Best do-no-disturb sign: Privacy is paramount to many of the bold-name guests who check into Condesa df in Mexico City and that’s reflected in their door hang tags which read “No” on one side and “Do Not” on the other.
Best clever hotel web site: We look at a lot of hotel web sites and we can honestly say we’ve never been as entertained by a hotel web site as much as we were when we stumbled upon the Luz en Yucatan web site. The Luz, a moderately-priced guesthouse in the city of Merida, Mexico, offers “amusing accommodations” (a range of spotless, great-value stylish rooms and apartments) in a big converted home in the center of town. One of the rooms at Luz en Yucatan is named after a dearly departed iguana. The rate you pay (US$50 –US$94) is based on whether you consider yourself “not at all successful” “moderately successful” or “exceedingly successful.” Rooms are available by the night, week, or month, or, for the existentialist “they are available by the moment.” Whimsical illustrations and a found-object/DIY look add to the charm of the site. Even if you’re not planning a trip to Merida a trip to the Luz en Yucatan web site is time well spent.
Best hotel surprise: It sounds crazy: A French farmhouse-inspired boutique hotel in a tiny Mexican town in Veracruz State. And yet, there it is. A pleasantly weathered bicycle leans against a stone wall. A limes sit in a colander on a wooden table under a gnarled tree. Jaunty Jack Russell terriers greet you at the door. Your room is sparingly furnished with meticulously-sourced European antiques and Mexican-made replicas of French classics. Meals are made using French techniques and local ingredients. Even the General Manager is French! Once we simply accepted (and reveled in) the unforced French style and charm of Maison Couturier this place delivered the most transporting hotel experience we had all year.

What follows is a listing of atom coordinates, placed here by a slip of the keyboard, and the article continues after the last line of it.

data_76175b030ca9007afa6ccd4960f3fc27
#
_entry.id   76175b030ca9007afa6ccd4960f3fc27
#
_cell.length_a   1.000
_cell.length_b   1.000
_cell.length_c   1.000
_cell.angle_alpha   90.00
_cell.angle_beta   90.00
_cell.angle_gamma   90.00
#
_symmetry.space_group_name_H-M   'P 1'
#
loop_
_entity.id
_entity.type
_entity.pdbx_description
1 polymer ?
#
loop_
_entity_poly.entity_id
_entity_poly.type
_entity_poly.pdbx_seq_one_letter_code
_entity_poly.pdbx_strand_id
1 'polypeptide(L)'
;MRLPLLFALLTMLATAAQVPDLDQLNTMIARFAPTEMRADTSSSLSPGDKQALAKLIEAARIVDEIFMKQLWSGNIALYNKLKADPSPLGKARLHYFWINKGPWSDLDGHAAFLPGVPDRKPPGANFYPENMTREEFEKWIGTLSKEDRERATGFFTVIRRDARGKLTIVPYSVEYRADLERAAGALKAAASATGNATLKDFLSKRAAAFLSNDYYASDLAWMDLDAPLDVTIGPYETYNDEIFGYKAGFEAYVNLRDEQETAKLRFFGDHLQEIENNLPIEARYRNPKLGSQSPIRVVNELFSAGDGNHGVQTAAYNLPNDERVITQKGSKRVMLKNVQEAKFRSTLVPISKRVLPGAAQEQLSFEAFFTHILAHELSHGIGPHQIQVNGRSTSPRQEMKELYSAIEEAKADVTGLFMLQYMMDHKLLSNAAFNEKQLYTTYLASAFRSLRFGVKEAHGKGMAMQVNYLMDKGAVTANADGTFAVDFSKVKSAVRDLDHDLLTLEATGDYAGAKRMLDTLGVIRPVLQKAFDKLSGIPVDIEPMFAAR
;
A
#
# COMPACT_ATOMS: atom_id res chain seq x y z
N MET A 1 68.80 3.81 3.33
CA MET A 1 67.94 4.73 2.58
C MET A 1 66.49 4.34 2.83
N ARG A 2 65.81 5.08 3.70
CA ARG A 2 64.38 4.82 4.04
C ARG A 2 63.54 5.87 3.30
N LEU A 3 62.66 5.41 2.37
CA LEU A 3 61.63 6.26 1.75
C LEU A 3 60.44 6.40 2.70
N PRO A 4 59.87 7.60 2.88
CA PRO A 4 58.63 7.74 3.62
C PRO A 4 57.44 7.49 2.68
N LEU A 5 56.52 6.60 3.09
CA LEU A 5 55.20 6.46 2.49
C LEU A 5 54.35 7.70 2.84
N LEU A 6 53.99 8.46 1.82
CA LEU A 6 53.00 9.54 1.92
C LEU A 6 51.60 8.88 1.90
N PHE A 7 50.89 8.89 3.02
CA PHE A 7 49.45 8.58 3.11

Best new hotel (that we stayed at): From bordello to locksmith to one of Mexico’s best new boutique hotels. That’s the journey Hotel Brick has made. We were there soon after its opening and the place had already become a hip magnet in the very hip Roma neighborhood of Mexico City with cooler-than-you crowds of locals at the inviting lobby bar and lounge, La Modern French Brasserie and the downstairs “speakeasy” bar/club. But the neighborhood patrons (eventually) go home which means they miss out on the rooms at Hotel Brick. Despite the long, rich history of the building and the remains of many architectural details the rooms have a modern loft/pied-a-terre look and feel–somehow hip and homey at the same time. Like the neighborhood, Hotel Brick proudly displayed its own unique style and personality right off the bat–an unusual feat for a new hotel.
Best hotel room bathroom: Luscious beauty products, fluffy towels, and extravagant shower heads are standard bathroom issue at luxury hotels. But nothing about Las Alcobas in Mexico City is standard issue and that goes double in the bathroom where we were delighted (and a bit alarmed) to find a Toto toilet which had a heated seat, well-aimed cleaning jets, and even a blow dryer for your bum. The shower,which has three different shower heads, is constructed so that the drain is hidden along one edge, eliminating the need to stand on the drain while showering. The jetted tub automatically flushes and cleans its own jets after each use. Guests are offered a choice of full-size, hand-made, all-natural soaps upon arrival. Did we mention that the bathroom lighting is perfect too?
Best S&M hotel: While walking around Playa del Carmen, Mexico something caught our eye. Just off the 5th Avenue pedestrian promenade we spotted a huge building that looked like condos or apartments. On closer inspection it turned out to be a hotel, but not just any hotel. There were mannequins posed on many of the balconies and thousands of red lightbulbs illuminated the interior and the exterior. This is Hotel Reina Roja (which means red queen in Spanish) which is owned and designed by an architect from Mexico City. He calls the Reina Roja a “Mexican emergent architecture theme hotel” and that about sums it up if your theme involves bondage. Red and black dominate. The hallways on all floors leading to the rooms are locked and have been turned into quasi-cages with wire fencing (to keep them out or to keep us in?). Half-clad mannequins are everywhere–in the restaurant, on balconies, in a cage in the lobby. The maids brush the mannequins’ wigs daily and the staff moves them around and poses them for best effect. It’s equal parts sexy and creepy.